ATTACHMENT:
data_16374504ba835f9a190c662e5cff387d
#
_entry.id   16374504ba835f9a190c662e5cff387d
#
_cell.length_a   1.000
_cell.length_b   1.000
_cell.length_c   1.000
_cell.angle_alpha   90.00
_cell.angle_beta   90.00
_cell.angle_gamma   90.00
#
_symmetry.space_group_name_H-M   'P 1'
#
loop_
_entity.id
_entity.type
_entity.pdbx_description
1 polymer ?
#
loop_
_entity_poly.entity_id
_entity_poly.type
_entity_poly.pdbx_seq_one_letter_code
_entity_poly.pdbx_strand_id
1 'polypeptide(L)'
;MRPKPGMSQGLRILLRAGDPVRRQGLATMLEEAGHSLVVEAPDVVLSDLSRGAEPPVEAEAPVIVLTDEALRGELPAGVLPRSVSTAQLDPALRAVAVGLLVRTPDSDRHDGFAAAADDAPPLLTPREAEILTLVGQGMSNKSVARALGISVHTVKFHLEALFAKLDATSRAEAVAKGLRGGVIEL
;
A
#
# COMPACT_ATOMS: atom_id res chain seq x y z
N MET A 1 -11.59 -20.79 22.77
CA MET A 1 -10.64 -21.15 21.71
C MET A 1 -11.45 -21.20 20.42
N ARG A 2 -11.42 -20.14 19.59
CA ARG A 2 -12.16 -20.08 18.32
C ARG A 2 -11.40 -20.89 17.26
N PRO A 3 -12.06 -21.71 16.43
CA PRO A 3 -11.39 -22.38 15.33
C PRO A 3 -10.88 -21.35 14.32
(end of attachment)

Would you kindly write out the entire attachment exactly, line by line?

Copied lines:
data_16374504ba835f9a190c662e5cff387d
#
_entry.id   16374504ba835f9a190c662e5cff387d
#
_cell.length_a   1.000
_cell.length_b   1.000
_cell.length_c   1.000
_cell.angle_alpha   90.00
_cell.angle_beta   90.00
_cell.angle_gamma   90.00
#
_symmetry.space_group_name_H-M   'P 1'
#
loop_
_entity.id
_entity.type
_entity.pdbx_description
1 polymer ?
#
loop_
_entity_poly.entity_id
_entity_poly.type
_entity_poly.pdbx_seq_one_letter_code
_entity_poly.pdbx_strand_id
1 'polypeptide(L)'
;MRPKPGMSQGLRILLRAGDPVRRQGLATMLEEAGHSLVVEAPDVVLSDLSRGAEPPVEAEAPVIVLTDEALRGELPAGVLPRSVSTAQLDPALRAVAVGLLVRTPDSDRHDGFAAAADDAPPLLTPREAEILTLVGQGMSNKSVARALGISVHTVKFHLEALFAKLDATSRAEAVAKGLRGGVIEL
;
A
#
# COMPACT_ATOMS: atom_id res chain seq x y z
N MET A 1 -11.59 -20.79 22.77
CA MET A 1 -10.64 -21.15 21.71
C MET A 1 -11.45 -21.20 20.42
N ARG A 2 -11.42 -20.14 19.59
CA ARG A 2 -12.16 -20.08 18.32
C ARG A 2 -11.40 -20.89 17.26
N PRO A 3 -12.06 -21.71 16.43
CA PRO A 3 -11.39 -22.38 15.33
C PRO A 3 -10.88 -21.35 14.32